Survival in Patients With Sentinel Node–Positive Melanoma With Extranodal Extension

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  • 1 Melanoma and Sarcoma Surgical Unit,
  • | 2 Clinical Epidemiology and Trial Organization Unit,
  • | 3 Department of Pathology,
  • | 4 Plastic and Reconstructive Surgical Unit, and
  • | 5 Melanoma Medical Oncology Unit, Fondazione IRCCS Istituto Nazionale dei Tumori di Milano, Milan, Italy.

Background: Prognostic parameters in sentinel node (SN)–positive melanoma are important indicators to identify patients at high risk of recurrence who should be candidates for adjuvant therapy. We aimed to evaluate the presence of melanoma cells beyond the SN capsule—extranodal extension (ENE)—as a prognostic factor in patients with positive SNs. Methods: Data from 1,047 patients with melanoma and positive SNs treated from 2001 to 2020 at the Istituto Nazionale dei Tumori in Milano, Italy, were retrospectively investigated. Kaplan-Meier survival and crude cumulative incidence of recurrence curves were estimated. A multivariable logistic model was used to investigate the association between ENE and selected predictive factors. Cox models estimated the effect of the selected predictors on survival endpoints. Results: Median follow-up was 69 months. The 5-year overall survival rate was 62.5% and 71.7% for patients with positive SNs with and without ENE, respectively. The 5-year disease-free survival rate was 54.0% and 64.0% for patients with positive SNs with and without ENE, respectively. The multivariable logistic model showed that age, size of the main metastatic focus in the SN, and numbers of metastatic non-SNs were associated with ENE (all P<.0001). The multivariable Cox regression models showed the estimated prognostic effects of ENE associated with age, ulceration, size of the main metastatic focus in the SN, and number of metastatic non-SNs (all P<.0001) on disease-free survival and overall survival. Conclusions: ENE was a significant prognostic factor in patients with positive-SN melanoma. This parameter may be useful in clinical practice as a selection criterion for adjuvant treatment in patients with stage IIIA disease with a tumor burden <1 mm in the SN. We recommend its inclusion as an independent prognostic determinant in future updates of melanoma guidelines.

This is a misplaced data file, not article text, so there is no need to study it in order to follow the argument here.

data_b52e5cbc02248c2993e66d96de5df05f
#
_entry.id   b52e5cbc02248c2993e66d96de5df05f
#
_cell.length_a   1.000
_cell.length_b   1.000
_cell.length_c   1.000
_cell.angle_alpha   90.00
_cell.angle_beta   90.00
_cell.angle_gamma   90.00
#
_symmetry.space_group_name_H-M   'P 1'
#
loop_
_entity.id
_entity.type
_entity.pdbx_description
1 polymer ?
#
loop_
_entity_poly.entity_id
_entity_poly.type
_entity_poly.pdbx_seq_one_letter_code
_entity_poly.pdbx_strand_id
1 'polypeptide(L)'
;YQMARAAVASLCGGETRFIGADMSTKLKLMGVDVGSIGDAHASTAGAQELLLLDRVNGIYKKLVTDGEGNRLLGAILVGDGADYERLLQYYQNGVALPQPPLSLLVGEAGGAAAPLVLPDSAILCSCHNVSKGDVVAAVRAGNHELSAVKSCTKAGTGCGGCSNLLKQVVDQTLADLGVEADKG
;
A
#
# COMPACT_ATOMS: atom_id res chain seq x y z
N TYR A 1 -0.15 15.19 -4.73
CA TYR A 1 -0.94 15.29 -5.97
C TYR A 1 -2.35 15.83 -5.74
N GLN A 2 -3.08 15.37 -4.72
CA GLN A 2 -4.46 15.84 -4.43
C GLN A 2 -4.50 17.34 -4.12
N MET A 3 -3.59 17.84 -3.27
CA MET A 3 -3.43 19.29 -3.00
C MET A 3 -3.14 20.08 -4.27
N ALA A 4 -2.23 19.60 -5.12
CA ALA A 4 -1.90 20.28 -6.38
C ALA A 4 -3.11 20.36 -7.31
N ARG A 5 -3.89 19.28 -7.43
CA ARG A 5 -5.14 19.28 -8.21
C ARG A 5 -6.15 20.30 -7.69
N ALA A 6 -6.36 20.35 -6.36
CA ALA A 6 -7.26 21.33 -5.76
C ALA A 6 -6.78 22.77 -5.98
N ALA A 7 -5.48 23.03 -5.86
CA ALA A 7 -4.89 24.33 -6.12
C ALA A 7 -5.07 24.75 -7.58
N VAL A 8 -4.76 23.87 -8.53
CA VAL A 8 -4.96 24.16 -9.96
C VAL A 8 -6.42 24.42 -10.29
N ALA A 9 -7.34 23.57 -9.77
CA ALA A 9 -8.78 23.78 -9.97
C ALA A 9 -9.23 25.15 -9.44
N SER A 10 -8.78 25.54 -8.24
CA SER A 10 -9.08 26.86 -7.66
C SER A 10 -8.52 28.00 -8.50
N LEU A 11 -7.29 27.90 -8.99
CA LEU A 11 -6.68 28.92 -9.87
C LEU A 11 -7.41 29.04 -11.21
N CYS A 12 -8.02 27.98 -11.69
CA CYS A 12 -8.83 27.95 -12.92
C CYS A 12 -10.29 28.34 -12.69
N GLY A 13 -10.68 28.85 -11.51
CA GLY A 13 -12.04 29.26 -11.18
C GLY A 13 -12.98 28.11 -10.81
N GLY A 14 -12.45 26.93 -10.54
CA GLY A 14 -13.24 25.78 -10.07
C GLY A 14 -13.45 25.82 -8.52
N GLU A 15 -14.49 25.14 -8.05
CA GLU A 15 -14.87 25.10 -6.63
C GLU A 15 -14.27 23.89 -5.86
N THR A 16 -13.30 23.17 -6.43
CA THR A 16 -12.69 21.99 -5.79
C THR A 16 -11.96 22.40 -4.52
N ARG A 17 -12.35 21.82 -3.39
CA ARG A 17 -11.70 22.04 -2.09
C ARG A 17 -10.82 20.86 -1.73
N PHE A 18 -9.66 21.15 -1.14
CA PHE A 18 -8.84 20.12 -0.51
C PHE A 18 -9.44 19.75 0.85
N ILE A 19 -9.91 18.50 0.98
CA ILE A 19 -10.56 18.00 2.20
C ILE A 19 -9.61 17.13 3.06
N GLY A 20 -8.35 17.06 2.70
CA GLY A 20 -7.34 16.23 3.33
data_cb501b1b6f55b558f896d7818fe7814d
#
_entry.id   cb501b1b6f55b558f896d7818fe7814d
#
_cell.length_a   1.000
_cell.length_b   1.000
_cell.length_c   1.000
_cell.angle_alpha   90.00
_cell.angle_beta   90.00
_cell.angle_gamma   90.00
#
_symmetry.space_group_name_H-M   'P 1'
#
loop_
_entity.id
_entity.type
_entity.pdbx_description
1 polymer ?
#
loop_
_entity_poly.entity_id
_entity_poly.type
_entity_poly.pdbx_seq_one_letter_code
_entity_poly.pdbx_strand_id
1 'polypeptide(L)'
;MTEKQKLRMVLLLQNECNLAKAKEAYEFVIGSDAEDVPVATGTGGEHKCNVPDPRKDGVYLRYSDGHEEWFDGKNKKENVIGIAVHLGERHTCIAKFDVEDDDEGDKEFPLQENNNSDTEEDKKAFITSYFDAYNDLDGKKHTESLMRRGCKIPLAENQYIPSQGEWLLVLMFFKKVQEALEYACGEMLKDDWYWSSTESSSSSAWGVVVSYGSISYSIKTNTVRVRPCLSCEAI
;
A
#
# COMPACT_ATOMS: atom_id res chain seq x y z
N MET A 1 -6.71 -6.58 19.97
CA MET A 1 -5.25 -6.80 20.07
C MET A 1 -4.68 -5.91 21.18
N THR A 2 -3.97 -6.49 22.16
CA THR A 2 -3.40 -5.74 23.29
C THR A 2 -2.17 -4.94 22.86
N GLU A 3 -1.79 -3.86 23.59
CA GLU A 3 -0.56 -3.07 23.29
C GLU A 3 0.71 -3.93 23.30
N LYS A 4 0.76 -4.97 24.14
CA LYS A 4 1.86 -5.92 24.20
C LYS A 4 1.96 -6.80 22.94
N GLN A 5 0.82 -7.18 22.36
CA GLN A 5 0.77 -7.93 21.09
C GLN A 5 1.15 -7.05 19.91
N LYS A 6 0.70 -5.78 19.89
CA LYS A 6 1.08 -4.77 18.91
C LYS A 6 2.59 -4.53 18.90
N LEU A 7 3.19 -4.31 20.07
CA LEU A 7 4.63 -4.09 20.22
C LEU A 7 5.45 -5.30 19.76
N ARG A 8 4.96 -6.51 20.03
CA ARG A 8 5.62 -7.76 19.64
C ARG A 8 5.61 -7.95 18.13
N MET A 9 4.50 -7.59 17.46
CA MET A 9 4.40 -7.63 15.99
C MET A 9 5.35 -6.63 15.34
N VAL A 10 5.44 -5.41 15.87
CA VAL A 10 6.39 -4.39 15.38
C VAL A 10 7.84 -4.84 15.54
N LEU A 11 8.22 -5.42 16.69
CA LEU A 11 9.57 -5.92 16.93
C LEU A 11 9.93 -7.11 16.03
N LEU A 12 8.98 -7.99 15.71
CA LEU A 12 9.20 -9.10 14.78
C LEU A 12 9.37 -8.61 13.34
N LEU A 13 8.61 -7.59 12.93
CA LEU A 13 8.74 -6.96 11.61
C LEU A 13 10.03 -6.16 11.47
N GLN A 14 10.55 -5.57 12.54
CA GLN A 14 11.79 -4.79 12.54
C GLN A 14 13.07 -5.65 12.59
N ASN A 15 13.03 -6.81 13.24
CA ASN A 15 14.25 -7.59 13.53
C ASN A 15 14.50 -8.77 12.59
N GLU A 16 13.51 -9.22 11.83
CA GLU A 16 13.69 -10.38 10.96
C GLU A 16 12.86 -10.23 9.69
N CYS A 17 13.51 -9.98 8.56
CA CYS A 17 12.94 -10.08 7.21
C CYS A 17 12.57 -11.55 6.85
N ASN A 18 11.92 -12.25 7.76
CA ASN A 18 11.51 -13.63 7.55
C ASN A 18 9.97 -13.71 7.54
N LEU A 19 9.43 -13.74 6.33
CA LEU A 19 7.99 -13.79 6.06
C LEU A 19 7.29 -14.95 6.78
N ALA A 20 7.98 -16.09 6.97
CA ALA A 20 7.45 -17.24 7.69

Background

Cutaneous melanoma may spread through the lymphatic circulation to the regional nodal basin, which means that the status of metastatic involvement of the sentinel node (SN) is one of the most important prognostic markers in melanoma. Nodal metastases are detected in 15% to 20% of patients with melanoma who undergo SN biopsy (SNB).1